Provider-Focused Intervention for Maximizing HPV Vaccine Uptake in Young Cancer Survivors

  • End date
    Jan 31, 2026
  • participants needed
  • sponsor
    University of Alabama at Birmingham
Updated on 26 May 2022


The focus of this research is on increasing the uptake of the human papillomavirus (HPV) vaccine in young cancer survivors, a vulnerable population at high risk for developing new cancers (such as cervical and anal cancer) caused by persistent HPV infection. An effective vaccine exists that can prevent these cancers, but HPV vaccine uptake is low among young cancer survivors. This research will evaluate the effectiveness and implementation of an evidence-based intervention, adapted for use by healthcare providers in pediatric oncology clinics, to increase the uptake of HPV vaccine among young cancer survivors 9-17 years of age. Results of this research will provide important information that can be used to implement new strategies to increase the uptake of the HPV vaccine among young cancer survivors.


Childhood cancer survivors are at high risk for developing new cancers (such as cervical and anal cancer) caused by persistent infection with the human papillomavirus (HPV). Compared with the age- and sex-matched general population, female and male cancer survivors have a 1.4- to 2.5-fold excess risk, respectively, of developing HPV-related malignancies. Fortunately, HPV-related malignancies are largely preventable due to availability of the nonavalent HPV vaccine, which offers protection against ~90% of oncogenic HPV subtypes. We have previously shown that uptake of the HPV vaccine is significantly lower in cancer survivors compared with general population peers (22.0% vs 42.5% in those age 13-17yrs), and that lack of healthcare provider recommendation is the strongest predictor of HPV vaccine non-initiation in cancer survivors. Strategies that are most successful in increasing HPV vaccine uptake in the general population focus on improving healthcare provider knowledge about the HPV vaccine, enhancing the skills that healthcare providers need to effectively recommend the vaccine to young people and their parents, and reducing barriers to receiving the vaccine.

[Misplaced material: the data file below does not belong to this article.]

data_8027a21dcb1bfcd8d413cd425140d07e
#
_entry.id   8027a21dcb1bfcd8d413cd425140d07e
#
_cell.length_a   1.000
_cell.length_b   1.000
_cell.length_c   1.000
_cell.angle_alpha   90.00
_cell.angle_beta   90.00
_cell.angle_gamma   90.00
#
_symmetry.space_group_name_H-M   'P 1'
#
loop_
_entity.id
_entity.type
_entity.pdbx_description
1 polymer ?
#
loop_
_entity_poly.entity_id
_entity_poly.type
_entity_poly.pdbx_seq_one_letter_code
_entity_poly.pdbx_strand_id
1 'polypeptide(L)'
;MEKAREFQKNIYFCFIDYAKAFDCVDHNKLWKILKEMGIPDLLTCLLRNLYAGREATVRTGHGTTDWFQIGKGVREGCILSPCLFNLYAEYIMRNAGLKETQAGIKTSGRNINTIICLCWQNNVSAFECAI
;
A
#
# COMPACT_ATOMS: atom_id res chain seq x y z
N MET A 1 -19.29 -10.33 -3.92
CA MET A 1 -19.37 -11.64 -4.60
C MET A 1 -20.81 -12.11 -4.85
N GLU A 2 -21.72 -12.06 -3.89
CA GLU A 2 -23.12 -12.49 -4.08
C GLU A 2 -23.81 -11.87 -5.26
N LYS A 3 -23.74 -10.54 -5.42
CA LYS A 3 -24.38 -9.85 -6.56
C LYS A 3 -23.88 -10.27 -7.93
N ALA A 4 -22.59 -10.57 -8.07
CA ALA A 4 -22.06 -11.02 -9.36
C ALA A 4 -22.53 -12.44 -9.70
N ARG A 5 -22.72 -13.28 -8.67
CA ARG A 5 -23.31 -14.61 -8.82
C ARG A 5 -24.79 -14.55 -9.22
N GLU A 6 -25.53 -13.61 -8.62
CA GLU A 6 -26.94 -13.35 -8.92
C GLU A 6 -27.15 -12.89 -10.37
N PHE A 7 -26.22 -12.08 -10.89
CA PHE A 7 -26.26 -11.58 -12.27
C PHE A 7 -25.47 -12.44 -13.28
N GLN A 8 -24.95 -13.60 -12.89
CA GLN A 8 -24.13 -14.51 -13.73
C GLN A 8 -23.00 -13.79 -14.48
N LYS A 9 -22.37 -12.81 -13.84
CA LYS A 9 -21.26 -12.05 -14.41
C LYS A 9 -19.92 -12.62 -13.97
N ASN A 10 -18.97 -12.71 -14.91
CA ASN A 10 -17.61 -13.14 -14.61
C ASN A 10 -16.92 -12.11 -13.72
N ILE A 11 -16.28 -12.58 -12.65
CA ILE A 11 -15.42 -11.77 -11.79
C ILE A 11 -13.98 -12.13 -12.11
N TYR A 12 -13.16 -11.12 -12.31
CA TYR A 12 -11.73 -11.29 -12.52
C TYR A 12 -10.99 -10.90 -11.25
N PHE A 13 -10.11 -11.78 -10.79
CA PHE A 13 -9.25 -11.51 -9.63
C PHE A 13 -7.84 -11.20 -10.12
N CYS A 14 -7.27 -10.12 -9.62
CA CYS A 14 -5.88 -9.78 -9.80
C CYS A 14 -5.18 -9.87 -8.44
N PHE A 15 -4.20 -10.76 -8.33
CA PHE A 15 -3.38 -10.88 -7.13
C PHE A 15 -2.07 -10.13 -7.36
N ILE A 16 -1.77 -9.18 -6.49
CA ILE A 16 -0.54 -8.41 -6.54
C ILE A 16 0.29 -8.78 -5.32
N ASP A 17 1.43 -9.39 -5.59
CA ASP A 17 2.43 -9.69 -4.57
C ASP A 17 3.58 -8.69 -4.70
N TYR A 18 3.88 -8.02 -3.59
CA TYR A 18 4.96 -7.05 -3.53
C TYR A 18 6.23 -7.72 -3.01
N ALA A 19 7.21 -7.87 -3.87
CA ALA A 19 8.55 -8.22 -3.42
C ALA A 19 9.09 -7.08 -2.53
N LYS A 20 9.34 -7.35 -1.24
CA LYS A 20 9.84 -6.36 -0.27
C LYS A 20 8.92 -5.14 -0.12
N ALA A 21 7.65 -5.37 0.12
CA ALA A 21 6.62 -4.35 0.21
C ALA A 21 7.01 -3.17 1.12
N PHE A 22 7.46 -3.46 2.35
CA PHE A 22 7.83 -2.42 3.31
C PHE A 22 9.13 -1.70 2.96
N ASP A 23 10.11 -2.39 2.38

This study will evaluate the effectiveness and implementation of an evidence-based intervention (HPV-PROTECT), adapted for use by healthcare providers in pediatric oncology clinics, to increase the uptake of HPV vaccine among young cancer survivors (9 to 17 years of age and at least one year following completion of cancer therapy). The HPV-PROTECT intervention has three components: i) Provider Communication Training; ii) Assessment and Peer Feedback/Coaching; and iii) Provider Toolkit, and is designed to increase provider knowledge regarding use of the HPV vaccine in the cancer survivor population, enhance provider skills in delivering brief, compelling HPV vaccine recommendations to parents of young cancer survivors, present ongoing feedback to providers regarding clinic- and provider-level survivor HPV vaccination rates, and decrease barriers to receipt of vaccine by survivors through the provision of Vaccine Action Plans. If the intervention is effective in improving and sustaining increased uptake of the HPV vaccine in young cancer survivors, this study will contribute important information needed to move forward with testing the widespread use of the intervention in pediatric oncology practices.

Condition Papillomavirus Vaccines
Clinical Study IdentifierNCT04469569
SponsorUniversity of Alabama at Birmingham
Last Modified on26 May 2022


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Inclusion Criteria

≥18y of age
Care for cancer survivors seen in the targeted clinic who are age 9-17y, ≥1y off-therapy, and reside in the state where clinic is located
Licensed to order vaccines
Willing to complete surveys and/or interviews
-17y of age
≥1y following completion of cancer therapy
Reside in the state where clinic is located
Receive follow-up care (in person or via telehealth) at the participating sites

Exclusion Criteria

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